Daisy Payne reveals how you can inject colour into your garden
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Moles may seem cute to some people but they can end up leaving you with significant garden costs depending on how destructive they end up being. The little mammals construct intricate networks of tunnels and mounds in the ground and quickly kill or damage the plants, grass, and trees in your outdoor space.
If you’re concerned you might have moles in your garden the first step is to correctly identify their presence.
Look around for any obvious signs of damage that they may have left behind.
Typically, there are four key giveaways that show moles are pottering around your property.
Dead grass – As moles make their tunnels, they disrupt the root systems of nearby grasses, killing the grass at surface level and leaving dead patches in their wake.
Molehills – When moles dig their tunnels, they act like mini excavators, moving all that dirt out of the tunnel and up to the surface, creating a tell-tale, mounded molehill at the tunnel entrance.
Mounds that are far apart – Moles make entrance and exit mounds that tend to be about six feet (1.8 metres) apart.
Chunks of dirt – As you evaluate the mounds in your yard, look for clumps of soil, which is a sure-fire sign of moles.
Once you’ve identified you have moles in your garden you then need to decide how to remove them.
TV gardener Toby Buckland said he “swears” by the traditional mole traps but that “you need to make sure you check these at least daily because moles feed regularly and will starve quickly”. So what else can you do?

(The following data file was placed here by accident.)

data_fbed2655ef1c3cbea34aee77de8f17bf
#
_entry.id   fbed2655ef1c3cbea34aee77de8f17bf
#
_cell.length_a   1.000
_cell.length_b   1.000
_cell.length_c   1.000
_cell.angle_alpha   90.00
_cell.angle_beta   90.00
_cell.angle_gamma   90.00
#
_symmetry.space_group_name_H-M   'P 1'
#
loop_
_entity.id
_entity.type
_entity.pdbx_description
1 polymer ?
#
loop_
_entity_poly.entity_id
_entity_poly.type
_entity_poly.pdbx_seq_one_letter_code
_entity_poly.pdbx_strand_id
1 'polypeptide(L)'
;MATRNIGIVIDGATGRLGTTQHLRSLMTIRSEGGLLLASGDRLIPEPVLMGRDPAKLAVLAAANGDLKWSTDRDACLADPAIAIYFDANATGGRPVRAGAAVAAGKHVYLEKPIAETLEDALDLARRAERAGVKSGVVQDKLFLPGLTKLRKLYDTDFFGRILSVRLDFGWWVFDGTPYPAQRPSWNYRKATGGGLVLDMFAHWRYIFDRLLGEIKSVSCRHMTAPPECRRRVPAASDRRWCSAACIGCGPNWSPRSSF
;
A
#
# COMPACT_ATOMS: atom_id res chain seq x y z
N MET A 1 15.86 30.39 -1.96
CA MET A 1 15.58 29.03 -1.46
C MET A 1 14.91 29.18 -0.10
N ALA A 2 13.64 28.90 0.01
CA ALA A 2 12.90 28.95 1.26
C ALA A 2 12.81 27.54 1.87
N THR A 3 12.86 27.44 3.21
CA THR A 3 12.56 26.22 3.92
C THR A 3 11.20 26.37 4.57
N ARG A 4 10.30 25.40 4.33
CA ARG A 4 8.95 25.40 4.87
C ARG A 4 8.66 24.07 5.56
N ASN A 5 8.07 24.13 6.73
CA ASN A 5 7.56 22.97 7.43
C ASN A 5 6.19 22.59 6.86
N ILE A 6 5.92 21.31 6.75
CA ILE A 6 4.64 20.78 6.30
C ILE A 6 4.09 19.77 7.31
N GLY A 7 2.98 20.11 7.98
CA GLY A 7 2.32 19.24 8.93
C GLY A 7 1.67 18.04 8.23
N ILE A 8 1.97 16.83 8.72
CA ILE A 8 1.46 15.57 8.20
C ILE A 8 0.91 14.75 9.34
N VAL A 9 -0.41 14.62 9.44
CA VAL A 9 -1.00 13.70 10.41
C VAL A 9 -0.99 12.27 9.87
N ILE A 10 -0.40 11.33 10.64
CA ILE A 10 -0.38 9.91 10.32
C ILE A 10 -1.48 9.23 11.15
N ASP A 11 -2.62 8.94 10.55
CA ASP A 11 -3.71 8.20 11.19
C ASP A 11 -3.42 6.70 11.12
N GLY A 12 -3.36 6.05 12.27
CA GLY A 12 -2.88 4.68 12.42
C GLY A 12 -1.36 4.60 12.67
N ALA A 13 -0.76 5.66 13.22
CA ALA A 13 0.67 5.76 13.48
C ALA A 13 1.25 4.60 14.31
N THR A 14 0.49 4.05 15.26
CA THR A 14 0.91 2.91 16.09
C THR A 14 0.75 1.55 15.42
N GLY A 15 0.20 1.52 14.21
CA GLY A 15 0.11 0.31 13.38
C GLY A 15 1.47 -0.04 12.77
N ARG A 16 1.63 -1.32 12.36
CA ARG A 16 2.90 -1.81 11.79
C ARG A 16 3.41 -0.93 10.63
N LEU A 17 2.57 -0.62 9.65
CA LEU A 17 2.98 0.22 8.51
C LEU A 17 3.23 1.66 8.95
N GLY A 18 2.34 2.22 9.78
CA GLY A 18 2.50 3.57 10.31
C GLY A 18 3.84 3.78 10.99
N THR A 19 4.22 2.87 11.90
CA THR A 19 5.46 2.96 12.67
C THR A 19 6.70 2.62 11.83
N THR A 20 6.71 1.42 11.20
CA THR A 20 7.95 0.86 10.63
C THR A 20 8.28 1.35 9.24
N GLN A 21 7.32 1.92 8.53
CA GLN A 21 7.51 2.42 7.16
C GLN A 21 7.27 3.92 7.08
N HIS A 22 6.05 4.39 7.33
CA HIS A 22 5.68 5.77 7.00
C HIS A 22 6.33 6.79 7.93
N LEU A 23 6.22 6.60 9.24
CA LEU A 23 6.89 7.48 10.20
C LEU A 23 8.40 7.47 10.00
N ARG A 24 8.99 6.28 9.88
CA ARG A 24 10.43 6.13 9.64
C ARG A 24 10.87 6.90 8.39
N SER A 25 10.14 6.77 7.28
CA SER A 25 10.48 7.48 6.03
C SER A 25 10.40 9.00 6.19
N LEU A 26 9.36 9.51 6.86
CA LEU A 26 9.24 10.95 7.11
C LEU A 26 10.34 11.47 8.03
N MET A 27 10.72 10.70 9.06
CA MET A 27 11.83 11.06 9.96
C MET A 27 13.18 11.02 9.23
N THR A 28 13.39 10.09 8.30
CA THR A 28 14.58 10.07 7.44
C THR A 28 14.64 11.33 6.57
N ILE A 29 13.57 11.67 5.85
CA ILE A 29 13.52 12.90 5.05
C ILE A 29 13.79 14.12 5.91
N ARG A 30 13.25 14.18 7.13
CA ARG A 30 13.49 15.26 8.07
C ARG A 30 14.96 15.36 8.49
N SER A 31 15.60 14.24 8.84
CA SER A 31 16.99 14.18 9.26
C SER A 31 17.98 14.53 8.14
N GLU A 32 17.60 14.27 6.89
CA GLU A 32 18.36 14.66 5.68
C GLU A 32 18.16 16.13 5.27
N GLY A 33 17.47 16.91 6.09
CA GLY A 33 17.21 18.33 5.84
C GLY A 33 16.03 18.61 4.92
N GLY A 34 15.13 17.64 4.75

The following five methods from Smith’s Pest Management are all humane and will help to rid you of any moles from your property.
1) Eliminate their food sources
Moles primarily feed on a diet of grubs and insects. If you can remove these from your garden the moles are likely to move elsewhere in search of food.
2) Apply a repellent
In some cases, a mole repellent is an effective solution for an infestation.
For example, castor oil will not kill moles, but it will cause digestive upset for those that come into contact with it, making your lawn a less appealing place to live.
3) Use plants as a barrier
Daffodils, marigolds and other plants with strong smells are disliked by moles.
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Plant these species around the edges of your garden to form a natural barrier or plant in raised beds to protect root systems.
If you prefer, you can also purchase ready-made mole barriers at your local garden store.
4) Dig a trench
To form a human-made boundary around your lawn and garden, dig a trench that is roughly two feet deep (0.6 metres) and six inches wide around the space you’d like to protect.
Fill the trench with rocks or line it with wire mesh or hardware cloth with holes ¾ wide or smaller.
The experts said: “This is a time-consuming but effective, long-term solution to keep moles from burrowing their way into your yard.”
5) Create an unfriendly environment
Moles don’t like to live in disruptive areas. This is good news for you since it means getting rid of them can be as easy as creating an unpleasant environment.
To do this, purchase a sonic spike from your local home and garden store and insert it into the ground in your garden.
The spike will use electronic pulses to create irritating sounds that encourage the moles to go elsewhere.
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